In Fall all leaves, including bags from the neighbours, are used as overwinter mulch.  Not a leaf is garbaged!  We laugh as they get parceled out  to those of us fowl compost!I grew up in the 1950’s and my gardener mother  always made compost heaps.  I thought she was crazy until I had my own garden and realized how much valuable stuff was being wasted!  Now compost has become totally acceptable in most gardens and best of all these days, it is cheap!

I have two post and wire bins’ and they provide me with loads of rich , friable compost, spring and fall. Layers of torn newspaper seem to increase the speed with which the compost breaks down green waste  and I get assistance with the turning over by a resident skunk family, looking for worms!  They do a great job and we keep our distance!

Elizabeth Thunstrom

I bought a used waste disposal for $35 and a stainless sink for $10 and mounted them on a small wheeled cart, high enough for a 5 gal. bucket to fit under the discharge pipe.  We have a stainless one gal. bucked in the kitchen with a tight fitting lid for scraps, so when it’s full I run through the disposer into the 5 gal. bucket. I keep this bucket covered in plastic to keep it from smelling up the garage, and when it is full I dump it into our bin and put a layer of sawdust over it.  Ready to use in no time.

On a side note, my brother for some reason always thought I wanted to hear about his pooping prowess (which I most certainly did not), so I drew a bum on a piece of cardboard and cut a hole big enough to fit over the 1″ discharge pipe.  My wife videoed it on her phone while I ran a batch through, and sent it to him with a note saying I had a super new bran muffin recipe I could send him.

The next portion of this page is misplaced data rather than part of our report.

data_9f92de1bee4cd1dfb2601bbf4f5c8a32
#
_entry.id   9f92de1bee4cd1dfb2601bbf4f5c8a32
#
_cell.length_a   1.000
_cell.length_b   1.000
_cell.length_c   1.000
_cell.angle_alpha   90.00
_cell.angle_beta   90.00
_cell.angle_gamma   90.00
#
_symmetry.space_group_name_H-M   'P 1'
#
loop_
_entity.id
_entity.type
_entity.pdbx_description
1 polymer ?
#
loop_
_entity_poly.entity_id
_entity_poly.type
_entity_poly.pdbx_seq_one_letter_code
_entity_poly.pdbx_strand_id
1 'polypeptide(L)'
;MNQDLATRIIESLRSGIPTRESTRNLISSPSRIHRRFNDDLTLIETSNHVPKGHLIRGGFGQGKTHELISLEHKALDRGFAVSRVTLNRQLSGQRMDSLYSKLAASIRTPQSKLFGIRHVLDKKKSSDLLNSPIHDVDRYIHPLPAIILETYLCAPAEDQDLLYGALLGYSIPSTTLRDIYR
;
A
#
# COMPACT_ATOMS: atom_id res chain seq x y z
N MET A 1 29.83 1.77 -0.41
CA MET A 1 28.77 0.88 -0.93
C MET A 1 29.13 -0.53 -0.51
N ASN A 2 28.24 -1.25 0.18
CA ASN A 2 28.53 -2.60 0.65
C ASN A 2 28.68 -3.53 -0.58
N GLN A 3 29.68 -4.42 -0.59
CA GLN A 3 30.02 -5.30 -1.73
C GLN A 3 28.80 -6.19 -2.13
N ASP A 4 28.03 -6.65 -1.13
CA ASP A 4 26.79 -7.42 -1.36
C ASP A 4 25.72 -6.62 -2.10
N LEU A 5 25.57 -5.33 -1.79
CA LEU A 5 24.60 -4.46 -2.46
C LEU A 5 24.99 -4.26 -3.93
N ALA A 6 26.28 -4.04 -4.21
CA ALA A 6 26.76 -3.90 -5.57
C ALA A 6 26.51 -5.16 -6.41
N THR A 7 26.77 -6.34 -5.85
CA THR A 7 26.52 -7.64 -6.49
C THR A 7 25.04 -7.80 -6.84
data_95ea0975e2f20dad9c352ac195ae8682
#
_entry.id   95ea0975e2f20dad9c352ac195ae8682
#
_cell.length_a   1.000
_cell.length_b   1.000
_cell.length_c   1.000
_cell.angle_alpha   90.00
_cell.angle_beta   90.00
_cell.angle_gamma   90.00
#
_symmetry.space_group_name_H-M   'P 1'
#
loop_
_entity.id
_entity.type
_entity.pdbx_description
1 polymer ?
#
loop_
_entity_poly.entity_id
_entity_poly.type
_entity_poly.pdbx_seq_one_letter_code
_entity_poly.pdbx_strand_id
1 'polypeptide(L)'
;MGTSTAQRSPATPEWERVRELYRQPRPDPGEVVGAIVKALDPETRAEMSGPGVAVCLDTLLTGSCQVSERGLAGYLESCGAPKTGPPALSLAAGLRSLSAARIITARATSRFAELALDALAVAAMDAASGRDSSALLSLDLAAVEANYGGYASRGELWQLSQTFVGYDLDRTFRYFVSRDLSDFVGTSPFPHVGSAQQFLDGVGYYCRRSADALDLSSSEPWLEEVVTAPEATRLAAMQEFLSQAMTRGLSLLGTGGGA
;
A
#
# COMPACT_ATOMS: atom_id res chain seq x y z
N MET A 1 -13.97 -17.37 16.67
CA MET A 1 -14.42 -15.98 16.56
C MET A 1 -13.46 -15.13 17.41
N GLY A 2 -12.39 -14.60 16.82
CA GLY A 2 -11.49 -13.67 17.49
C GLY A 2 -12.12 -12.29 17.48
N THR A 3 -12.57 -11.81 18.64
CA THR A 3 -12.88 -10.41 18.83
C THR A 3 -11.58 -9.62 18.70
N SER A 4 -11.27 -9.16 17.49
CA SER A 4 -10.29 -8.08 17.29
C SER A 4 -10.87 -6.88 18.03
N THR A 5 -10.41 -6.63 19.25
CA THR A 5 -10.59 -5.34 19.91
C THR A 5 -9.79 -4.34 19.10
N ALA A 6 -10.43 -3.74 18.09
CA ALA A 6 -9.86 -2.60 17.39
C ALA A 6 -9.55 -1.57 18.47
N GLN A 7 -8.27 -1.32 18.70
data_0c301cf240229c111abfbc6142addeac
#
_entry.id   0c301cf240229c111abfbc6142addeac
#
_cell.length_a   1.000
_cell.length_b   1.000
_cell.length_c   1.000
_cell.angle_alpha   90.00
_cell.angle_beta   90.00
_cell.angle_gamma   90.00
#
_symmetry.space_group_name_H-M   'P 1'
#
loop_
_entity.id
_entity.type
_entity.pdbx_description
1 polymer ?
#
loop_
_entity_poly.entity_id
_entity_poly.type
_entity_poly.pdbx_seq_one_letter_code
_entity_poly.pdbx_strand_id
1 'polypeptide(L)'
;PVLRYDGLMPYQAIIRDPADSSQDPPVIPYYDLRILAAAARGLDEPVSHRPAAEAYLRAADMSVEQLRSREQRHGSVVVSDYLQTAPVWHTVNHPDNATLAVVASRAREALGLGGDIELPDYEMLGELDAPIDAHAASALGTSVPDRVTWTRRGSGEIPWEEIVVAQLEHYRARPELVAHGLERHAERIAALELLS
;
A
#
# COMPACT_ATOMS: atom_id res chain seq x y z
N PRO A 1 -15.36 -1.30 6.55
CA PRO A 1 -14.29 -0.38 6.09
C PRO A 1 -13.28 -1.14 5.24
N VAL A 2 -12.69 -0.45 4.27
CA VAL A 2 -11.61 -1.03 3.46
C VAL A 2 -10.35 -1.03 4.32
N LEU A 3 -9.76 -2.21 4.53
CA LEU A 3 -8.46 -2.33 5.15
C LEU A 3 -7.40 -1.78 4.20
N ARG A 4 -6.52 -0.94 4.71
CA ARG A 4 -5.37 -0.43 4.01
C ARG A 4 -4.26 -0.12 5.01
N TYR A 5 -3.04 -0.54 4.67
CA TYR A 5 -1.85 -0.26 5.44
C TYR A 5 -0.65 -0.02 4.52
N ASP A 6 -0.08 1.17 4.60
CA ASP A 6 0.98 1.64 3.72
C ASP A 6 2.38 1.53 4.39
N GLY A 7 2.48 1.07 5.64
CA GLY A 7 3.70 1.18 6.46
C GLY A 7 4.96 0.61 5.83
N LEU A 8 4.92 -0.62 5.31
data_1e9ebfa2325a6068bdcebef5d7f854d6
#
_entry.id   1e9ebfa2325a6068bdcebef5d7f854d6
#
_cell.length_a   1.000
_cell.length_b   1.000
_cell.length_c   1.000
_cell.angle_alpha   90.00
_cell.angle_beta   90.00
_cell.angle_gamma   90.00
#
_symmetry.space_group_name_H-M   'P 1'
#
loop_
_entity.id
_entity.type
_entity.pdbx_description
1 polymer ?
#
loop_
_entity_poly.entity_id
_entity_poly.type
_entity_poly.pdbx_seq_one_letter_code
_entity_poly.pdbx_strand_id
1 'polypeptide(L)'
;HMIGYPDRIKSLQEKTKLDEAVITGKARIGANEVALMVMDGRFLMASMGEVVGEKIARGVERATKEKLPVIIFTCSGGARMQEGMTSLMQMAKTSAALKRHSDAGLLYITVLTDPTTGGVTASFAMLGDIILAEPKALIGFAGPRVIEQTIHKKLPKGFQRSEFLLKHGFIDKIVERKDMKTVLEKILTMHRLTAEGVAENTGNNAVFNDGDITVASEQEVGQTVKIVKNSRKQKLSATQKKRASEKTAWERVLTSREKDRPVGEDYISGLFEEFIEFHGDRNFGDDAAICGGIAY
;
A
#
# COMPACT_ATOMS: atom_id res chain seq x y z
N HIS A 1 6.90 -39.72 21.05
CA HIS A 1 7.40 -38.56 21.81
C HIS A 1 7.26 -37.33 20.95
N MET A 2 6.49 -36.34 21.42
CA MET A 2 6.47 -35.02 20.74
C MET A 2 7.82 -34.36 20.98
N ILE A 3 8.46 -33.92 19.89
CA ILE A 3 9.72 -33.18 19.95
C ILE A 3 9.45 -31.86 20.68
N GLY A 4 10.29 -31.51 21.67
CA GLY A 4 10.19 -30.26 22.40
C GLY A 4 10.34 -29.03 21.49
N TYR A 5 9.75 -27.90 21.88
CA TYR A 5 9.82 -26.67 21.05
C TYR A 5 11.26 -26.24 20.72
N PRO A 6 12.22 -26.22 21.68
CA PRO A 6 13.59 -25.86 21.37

Joanne Anderson

Once I had a large garden and composted like crazy.  Now I’m a condo dweller with very strict rules governing our neat surrounding yards.  The mowing team whisks away every blade of grass, followed by leaf blowers who catch any cowering morsel that might fed a worm.  Yes, I religiously feed the green bin but I’m frustrated watching all that good stuff being carted away.  To satisfy my nurturing instinct I’ve lately taken to dicing up banana peels.  They dry nicely in a pasta bowl on my counter and my plan is to spread these nutritious tidbits into my potted rose bushes.  The Garden Police will be none the wiser and I’ll be so much happier!

June MacDonald

I’ve been contemplating the Lomi, but, at $500, my thrifty self has, so far, said ‘no’.  There’s no green waste pick-up from November to March where we are so I cringe each time I throw away peelings and carrot tops.

On the topic of composting:  My brother and I grew up green but we thought our Dad was just annoyingly thrifty.  In the outskirts of Chilliwack, water was metered and garbage was paid for by the can.  Thus, we had a big compost area, baths in no more than 2″ of water and were taught origami-like reduction of non-compostables.  My Dad was never so excited as when we got blue bins in Richmond (earlier than Chilliwack by years); he then brought his recyclables with him when visiting us.  I’m still ‘green’.

Julie Halfnights